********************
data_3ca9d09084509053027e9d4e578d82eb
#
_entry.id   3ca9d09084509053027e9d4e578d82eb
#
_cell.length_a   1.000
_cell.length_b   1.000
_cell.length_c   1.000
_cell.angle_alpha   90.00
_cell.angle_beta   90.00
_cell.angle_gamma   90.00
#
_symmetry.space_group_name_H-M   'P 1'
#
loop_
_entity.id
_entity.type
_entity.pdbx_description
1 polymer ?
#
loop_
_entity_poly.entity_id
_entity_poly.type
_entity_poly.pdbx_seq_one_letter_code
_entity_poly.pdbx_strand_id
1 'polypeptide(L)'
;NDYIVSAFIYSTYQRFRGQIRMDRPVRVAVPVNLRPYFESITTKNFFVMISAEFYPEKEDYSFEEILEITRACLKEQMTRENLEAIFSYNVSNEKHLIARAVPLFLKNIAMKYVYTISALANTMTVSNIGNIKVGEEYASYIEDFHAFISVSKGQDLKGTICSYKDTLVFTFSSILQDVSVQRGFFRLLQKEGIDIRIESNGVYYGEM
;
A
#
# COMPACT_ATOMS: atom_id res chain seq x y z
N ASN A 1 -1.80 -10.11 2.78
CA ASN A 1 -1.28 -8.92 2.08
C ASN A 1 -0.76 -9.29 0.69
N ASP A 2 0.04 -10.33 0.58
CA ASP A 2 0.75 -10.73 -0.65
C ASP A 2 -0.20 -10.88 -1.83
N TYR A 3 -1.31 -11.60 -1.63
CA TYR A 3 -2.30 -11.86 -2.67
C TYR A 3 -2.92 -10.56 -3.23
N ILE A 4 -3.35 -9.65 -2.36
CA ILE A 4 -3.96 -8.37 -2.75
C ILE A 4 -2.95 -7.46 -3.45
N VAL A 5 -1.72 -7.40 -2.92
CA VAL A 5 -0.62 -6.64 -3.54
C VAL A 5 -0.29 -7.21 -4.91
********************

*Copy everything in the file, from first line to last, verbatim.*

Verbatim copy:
data_3ca9d09084509053027e9d4e578d82eb
#
_entry.id   3ca9d09084509053027e9d4e578d82eb
#
_cell.length_a   1.000
_cell.length_b   1.000
_cell.length_c   1.000
_cell.angle_alpha   90.00
_cell.angle_beta   90.00
_cell.angle_gamma   90.00
#
_symmetry.space_group_name_H-M   'P 1'
#
loop_
_entity.id
_entity.type
_entity.pdbx_description
1 polymer ?
#
loop_
_entity_poly.entity_id
_entity_poly.type
_entity_poly.pdbx_seq_one_letter_code
_entity_poly.pdbx_strand_id
1 'polypeptide(L)'
;NDYIVSAFIYSTYQRFRGQIRMDRPVRVAVPVNLRPYFESITTKNFFVMISAEFYPEKEDYSFEEILEITRACLKEQMTRENLEAIFSYNVSNEKHLIARAVPLFLKNIAMKYVYTISALANTMTVSNIGNIKVGEEYASYIEDFHAFISVSKGQDLKGTICSYKDTLVFTFSSILQDVSVQRGFFRLLQKEGIDIRIESNGVYYGEM
;
A
#
# COMPACT_ATOMS: atom_id res chain seq x y z
N ASN A 1 -1.80 -10.11 2.78
CA ASN A 1 -1.28 -8.92 2.08
C ASN A 1 -0.76 -9.29 0.69
N ASP A 2 0.04 -10.33 0.58
CA ASP A 2 0.75 -10.73 -0.65
C ASP A 2 -0.20 -10.88 -1.83
N TYR A 3 -1.31 -11.60 -1.63
CA TYR A 3 -2.30 -11.86 -2.67
C TYR A 3 -2.92 -10.56 -3.23
N ILE A 4 -3.35 -9.65 -2.36
CA ILE A 4 -3.96 -8.37 -2.75
C ILE A 4 -2.95 -7.46 -3.45
N VAL A 5 -1.72 -7.40 -2.92
CA VAL A 5 -0.62 -6.64 -3.54
C VAL A 5 -0.29 -7.21 -4.91